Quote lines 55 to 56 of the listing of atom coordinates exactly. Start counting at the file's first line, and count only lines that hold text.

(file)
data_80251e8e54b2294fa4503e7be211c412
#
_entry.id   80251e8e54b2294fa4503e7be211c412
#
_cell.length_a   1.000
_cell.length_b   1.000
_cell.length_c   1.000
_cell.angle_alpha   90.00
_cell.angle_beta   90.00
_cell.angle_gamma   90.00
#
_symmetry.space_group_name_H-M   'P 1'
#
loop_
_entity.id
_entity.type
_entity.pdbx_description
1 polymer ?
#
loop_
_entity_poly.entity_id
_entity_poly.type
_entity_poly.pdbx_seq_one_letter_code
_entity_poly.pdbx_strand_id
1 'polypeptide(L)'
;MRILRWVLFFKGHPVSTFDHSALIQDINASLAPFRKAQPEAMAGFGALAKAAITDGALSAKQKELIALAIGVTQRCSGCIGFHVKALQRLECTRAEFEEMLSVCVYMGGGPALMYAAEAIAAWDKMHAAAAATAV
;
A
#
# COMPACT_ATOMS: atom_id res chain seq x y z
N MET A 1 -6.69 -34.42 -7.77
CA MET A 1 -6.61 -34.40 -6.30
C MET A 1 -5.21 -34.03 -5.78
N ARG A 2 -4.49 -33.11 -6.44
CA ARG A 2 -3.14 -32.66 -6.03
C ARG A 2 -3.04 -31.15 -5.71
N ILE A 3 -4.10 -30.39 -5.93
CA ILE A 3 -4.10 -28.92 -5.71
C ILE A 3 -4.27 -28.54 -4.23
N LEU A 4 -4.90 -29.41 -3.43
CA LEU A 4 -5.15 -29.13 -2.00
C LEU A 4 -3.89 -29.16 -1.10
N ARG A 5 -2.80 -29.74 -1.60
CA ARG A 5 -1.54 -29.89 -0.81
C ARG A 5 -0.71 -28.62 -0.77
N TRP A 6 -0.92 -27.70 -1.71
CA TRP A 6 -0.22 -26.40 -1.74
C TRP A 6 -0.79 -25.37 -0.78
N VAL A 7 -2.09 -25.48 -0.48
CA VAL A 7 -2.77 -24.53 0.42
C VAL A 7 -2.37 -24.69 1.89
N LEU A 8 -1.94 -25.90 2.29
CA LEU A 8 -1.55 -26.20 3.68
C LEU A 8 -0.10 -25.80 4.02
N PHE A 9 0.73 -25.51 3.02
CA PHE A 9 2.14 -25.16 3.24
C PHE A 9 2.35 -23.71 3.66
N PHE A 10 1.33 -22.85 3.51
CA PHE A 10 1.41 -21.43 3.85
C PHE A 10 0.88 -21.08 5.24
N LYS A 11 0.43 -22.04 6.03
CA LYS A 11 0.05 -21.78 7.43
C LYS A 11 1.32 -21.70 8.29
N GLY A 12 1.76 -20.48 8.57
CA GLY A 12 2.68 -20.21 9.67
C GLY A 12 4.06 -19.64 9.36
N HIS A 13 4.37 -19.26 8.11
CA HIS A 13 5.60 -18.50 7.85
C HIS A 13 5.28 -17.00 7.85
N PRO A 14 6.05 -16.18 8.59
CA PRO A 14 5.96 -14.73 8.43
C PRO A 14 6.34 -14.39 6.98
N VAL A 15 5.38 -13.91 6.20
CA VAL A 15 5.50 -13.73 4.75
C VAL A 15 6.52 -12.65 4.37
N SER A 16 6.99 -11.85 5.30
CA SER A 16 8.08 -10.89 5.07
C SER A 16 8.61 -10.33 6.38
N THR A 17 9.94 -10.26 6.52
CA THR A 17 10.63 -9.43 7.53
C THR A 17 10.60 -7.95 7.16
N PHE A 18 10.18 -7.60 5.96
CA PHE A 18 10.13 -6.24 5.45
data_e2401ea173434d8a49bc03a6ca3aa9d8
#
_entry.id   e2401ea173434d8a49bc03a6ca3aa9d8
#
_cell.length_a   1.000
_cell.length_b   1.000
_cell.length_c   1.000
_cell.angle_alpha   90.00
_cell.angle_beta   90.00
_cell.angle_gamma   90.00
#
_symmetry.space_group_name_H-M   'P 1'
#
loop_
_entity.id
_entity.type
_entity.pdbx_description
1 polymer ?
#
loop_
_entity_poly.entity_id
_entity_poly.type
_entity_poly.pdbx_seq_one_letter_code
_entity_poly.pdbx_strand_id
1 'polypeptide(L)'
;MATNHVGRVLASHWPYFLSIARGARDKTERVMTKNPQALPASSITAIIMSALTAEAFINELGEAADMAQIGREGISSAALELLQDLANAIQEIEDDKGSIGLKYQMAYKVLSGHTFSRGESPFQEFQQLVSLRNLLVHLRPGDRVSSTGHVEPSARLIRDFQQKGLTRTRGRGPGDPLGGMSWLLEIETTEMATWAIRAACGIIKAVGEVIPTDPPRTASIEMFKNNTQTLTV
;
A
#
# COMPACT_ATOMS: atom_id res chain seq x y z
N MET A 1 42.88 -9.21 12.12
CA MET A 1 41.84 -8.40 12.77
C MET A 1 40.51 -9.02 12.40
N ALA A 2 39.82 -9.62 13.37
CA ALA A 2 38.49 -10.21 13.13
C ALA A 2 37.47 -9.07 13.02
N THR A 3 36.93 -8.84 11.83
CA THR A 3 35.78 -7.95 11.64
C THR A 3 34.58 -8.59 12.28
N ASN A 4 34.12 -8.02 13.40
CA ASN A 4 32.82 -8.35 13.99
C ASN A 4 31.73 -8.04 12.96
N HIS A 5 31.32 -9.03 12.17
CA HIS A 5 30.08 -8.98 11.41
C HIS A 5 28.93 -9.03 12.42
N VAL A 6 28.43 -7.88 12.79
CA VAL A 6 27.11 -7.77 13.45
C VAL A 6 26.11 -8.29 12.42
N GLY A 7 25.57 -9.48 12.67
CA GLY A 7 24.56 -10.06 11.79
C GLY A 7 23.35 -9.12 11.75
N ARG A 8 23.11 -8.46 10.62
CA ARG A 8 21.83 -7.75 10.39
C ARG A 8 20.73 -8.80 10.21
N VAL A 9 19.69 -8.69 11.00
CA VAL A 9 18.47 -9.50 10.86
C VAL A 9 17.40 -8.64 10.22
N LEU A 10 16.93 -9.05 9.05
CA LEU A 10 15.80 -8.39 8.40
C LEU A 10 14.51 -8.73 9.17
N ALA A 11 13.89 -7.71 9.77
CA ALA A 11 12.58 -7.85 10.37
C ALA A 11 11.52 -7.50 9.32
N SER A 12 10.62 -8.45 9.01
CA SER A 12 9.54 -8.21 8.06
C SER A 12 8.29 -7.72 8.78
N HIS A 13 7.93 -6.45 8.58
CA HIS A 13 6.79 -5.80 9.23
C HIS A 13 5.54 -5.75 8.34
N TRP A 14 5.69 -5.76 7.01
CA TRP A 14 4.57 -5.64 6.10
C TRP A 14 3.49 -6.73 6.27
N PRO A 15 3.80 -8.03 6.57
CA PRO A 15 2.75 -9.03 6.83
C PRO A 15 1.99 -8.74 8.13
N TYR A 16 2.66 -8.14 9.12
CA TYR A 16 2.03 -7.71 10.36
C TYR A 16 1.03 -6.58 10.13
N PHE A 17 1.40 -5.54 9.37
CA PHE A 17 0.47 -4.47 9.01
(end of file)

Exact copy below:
N PHE A 9 0.73 -25.51 3.02
CA PHE A 9 2.14 -25.16 3.24